Superior skydivers' escape was 'a minor miracle'
The 11 survivors of a midair collision above Superior on Saturday evening took to the sky again Sunday, en route to New York City and a likely appearance this morning on national television.
They’re set to appear on NBC’s “Today” show and plan to tell the harrowing story of a skydiving outing gone wrong. They also may share footage of the events shot via helmet-mounted video cameras — cameras that captured the frantic seconds as two small planes collided at 12,000 feet.
“For all 11 of us to walk away from something like that relatively unscathed is a minor miracle,” said Dan Chandler, 31, one of the nine skydivers who — along with two pilots — survived as one plane broke apart and plummeted to the ground, and the other limped back to Richard I. Bong Memorial Airport with a damaged propeller.
Barry Sinex, another of the skydivers who planned to jump in formation Saturday, said he hopes to parlay the one-of-a-kind footage into money that can be used to resume the sport that has become his passion. For the moment, Skydive Superior is out of commission, with the collision having destroyed its Cessna 182 and damaged its only other aircraft, a Cessna 185.
Sinex, who also works as an instructor for Skydive Superior, estimates it will take about $150,000 to resume local skydiving operations, and he characterized the trip to New York as a fundraising effort. Sinex, 54, predicted that the unique firsthand footage of the accident will fetch a handsome price, but said Saturday that an agreement to air it had yet to be negotiated.
“The nice part is that no one was killed, or none of this would have been possible,” he said.
‘We were so lucky’
The two aircraft — with four skydivers and a pilot in the lead plane, the Cessna 182, and five skydivers and a pilot in the trailing plane, the Cessna 185 — collided above the southern part of Superior at about 6 p.m. Saturday. The trailing Cessna 185 apparently struck the lead aircraft, shearing off the Cessna 182’s wings in a fiery collision.
“The chase plane must have got caught in the burble,” said Mark Androsky, whose family owns Skydive Superior, describing the air turbulence behind a moving airplane.
Chandler characterized the turbulence as “an area of dead air that basically renders all your control surfaces useless.”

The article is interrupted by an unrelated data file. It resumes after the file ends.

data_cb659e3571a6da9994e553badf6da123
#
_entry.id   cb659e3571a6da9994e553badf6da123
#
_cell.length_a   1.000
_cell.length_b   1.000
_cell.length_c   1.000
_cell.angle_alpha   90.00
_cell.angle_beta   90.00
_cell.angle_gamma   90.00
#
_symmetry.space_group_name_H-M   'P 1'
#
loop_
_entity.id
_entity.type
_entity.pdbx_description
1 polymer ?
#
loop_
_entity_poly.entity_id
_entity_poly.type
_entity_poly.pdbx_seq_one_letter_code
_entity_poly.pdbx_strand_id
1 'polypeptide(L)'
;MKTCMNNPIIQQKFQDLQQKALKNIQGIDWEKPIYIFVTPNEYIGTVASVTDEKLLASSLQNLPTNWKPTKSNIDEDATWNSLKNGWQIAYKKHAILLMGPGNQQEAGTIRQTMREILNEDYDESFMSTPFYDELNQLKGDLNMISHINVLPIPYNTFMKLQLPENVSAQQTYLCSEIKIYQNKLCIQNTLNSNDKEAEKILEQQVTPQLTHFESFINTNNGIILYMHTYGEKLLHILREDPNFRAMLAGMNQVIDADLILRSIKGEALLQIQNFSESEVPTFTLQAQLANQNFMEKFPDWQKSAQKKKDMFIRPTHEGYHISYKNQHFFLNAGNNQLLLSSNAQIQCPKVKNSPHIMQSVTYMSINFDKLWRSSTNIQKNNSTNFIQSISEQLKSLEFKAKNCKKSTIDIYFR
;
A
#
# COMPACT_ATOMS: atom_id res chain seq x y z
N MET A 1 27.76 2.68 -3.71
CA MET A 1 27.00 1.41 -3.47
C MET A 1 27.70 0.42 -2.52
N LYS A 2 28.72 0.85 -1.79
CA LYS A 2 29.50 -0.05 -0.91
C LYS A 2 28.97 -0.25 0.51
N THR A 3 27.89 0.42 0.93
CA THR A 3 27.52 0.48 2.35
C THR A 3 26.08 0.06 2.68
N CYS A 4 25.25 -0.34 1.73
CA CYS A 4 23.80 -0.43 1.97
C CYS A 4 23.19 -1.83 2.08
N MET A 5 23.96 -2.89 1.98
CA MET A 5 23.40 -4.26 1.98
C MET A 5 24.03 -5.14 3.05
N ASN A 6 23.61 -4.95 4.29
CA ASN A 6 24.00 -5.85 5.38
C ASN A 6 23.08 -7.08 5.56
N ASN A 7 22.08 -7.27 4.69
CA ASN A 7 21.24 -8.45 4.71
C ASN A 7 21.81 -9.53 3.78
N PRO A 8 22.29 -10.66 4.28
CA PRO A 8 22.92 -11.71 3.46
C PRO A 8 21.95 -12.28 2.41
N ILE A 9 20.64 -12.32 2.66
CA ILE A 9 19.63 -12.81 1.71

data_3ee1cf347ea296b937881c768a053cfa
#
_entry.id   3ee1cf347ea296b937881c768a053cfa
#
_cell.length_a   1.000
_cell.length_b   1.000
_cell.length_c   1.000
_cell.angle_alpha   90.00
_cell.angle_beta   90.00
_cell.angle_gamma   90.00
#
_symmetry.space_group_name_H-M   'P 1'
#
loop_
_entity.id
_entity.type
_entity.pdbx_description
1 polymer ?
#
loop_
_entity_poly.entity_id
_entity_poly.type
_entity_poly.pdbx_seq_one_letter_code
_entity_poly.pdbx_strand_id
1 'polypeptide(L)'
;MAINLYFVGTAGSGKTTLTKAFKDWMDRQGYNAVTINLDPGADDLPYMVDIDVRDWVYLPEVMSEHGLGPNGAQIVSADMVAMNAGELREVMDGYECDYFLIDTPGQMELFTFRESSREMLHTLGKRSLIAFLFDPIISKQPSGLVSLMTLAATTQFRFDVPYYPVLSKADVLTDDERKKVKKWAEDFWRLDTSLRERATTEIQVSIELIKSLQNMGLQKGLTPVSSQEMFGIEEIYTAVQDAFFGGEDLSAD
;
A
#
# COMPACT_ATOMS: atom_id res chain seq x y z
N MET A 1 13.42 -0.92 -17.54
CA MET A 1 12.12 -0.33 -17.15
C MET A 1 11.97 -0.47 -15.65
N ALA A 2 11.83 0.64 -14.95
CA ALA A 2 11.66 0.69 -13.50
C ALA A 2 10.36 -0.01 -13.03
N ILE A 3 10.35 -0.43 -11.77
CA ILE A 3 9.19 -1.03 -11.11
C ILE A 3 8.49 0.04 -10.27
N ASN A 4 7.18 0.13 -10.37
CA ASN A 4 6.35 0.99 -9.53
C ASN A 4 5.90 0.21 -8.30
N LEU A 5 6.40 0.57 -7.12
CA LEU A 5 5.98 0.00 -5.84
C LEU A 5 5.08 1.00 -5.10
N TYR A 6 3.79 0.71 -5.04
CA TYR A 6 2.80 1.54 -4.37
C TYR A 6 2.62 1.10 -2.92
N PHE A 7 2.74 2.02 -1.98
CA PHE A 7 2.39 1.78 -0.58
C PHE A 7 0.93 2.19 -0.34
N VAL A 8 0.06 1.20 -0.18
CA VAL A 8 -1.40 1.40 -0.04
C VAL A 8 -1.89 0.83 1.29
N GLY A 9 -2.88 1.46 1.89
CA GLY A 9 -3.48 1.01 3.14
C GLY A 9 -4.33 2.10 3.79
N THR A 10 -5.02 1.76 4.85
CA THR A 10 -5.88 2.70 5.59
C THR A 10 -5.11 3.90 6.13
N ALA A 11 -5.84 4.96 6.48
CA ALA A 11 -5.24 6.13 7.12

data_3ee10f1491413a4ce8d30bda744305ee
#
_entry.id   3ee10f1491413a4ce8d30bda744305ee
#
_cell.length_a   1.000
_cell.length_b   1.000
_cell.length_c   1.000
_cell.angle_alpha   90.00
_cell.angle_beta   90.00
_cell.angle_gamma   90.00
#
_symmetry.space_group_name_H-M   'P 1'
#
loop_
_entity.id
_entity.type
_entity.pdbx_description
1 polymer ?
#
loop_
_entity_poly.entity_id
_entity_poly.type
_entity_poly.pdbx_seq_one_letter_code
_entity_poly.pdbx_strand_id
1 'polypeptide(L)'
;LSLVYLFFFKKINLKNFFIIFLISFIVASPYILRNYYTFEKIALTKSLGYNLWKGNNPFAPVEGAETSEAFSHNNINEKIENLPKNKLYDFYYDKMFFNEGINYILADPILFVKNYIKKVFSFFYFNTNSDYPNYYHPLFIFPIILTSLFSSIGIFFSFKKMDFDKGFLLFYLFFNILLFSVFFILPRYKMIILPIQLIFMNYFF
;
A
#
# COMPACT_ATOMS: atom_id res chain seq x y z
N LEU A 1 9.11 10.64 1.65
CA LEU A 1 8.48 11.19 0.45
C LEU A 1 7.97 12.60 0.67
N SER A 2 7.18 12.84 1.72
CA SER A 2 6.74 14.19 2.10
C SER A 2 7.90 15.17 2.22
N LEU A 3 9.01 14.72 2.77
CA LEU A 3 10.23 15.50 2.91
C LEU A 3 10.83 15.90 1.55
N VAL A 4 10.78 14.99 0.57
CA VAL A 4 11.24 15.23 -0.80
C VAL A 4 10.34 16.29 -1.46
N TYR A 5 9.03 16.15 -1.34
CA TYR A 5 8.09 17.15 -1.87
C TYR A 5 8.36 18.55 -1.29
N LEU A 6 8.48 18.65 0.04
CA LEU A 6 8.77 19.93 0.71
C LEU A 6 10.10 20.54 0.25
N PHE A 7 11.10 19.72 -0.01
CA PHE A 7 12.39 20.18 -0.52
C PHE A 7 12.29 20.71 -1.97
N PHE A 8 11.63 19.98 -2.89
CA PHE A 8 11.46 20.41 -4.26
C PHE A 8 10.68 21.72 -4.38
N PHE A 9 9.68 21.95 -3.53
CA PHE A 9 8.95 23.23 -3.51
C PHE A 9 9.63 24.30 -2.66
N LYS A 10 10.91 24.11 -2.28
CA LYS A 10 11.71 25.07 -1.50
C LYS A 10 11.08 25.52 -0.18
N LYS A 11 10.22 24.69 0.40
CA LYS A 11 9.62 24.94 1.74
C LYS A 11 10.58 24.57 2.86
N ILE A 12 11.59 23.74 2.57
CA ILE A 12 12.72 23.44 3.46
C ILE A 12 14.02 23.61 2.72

Chandler, who was in the Cessna 185, said that all the occupants of the disabled lead plane, including the pilot, managed to exit within five to 10 seconds of the collision. Its occupants were making final preparations to jump when the crash occurred.
Sinex said he and Mike Robinson, another instructor, stayed with the Cessna 182 until their pilot had safely exited the plane before following him.
“We wanted to sweep up the rear just in case he had any trouble with his chute,” Sinex explained.
Androsky said he insists his pilots be prepared.
“We make sure everyone wears a parachute whenever we go up,” he said. “Some of the pilots don’t like it, but that guy was sure glad to have one when this happened yesterday.”
Androsky said the pilot of the Cessna 182 made a hard landing with his emergency parachute and was “pretty scratched up” but should make a full recovery. He said the pilot, who is from the Twin Cities and whose name has yet to be publicly disclosed, required about 25 stitches.
“We were so lucky. You can replace an airplane,” Androsky said.
Blake Wedan, the 26-year-old pilot of the chase plane, managed to land his aircraft solo at the Superior airport despite a damaged prop; the five skydivers on his plane jumped to safety.
After jumping, the skydivers had to take evasive action to avoid being struck by falling wreckage and debris, said Robinson, 64, one of the four skydivers in the lead plane.
“I was screaming at people to watch out for the falling wings,” Sinex recalled.
The fuselage of the Cessna 182 landed at the Head of the Lakes Fairgrounds along Tower Avenue; other pieces fell across the southern portion of Superior but did not appear to cause damage or injuries. The collision and its aftermath were heard and seen by numerous witnesses in the Twin Ports.
Robinson said both pilots were cooperating with investigators from the Federal Aviation Administration and the National Transportation Safety Board but would not be speaking to the media.
“I think they’ve been advised not to make any public statements at this time,” he said.
Federal investigators were at the Superior fairgrounds on Sunday, inspecting the wreckage of the Cessna 182.
Robinson said Saturday’s close call won’t push him away from skydiving.
“It’s like falling off a horse. You’ve got to get right back in the saddle,” he said. “Everyone involved Saturday is very experienced and committed to the sport. They’re not going to be deterred. They all responded well in a difficult situation. They did exactly what they needed to do.”
Chandler, who has made 825 jumps, agreed, predicting that the local group of hardcore skydivers will stick together.
“I don’t think this will stop any of us from jumping again,” he said.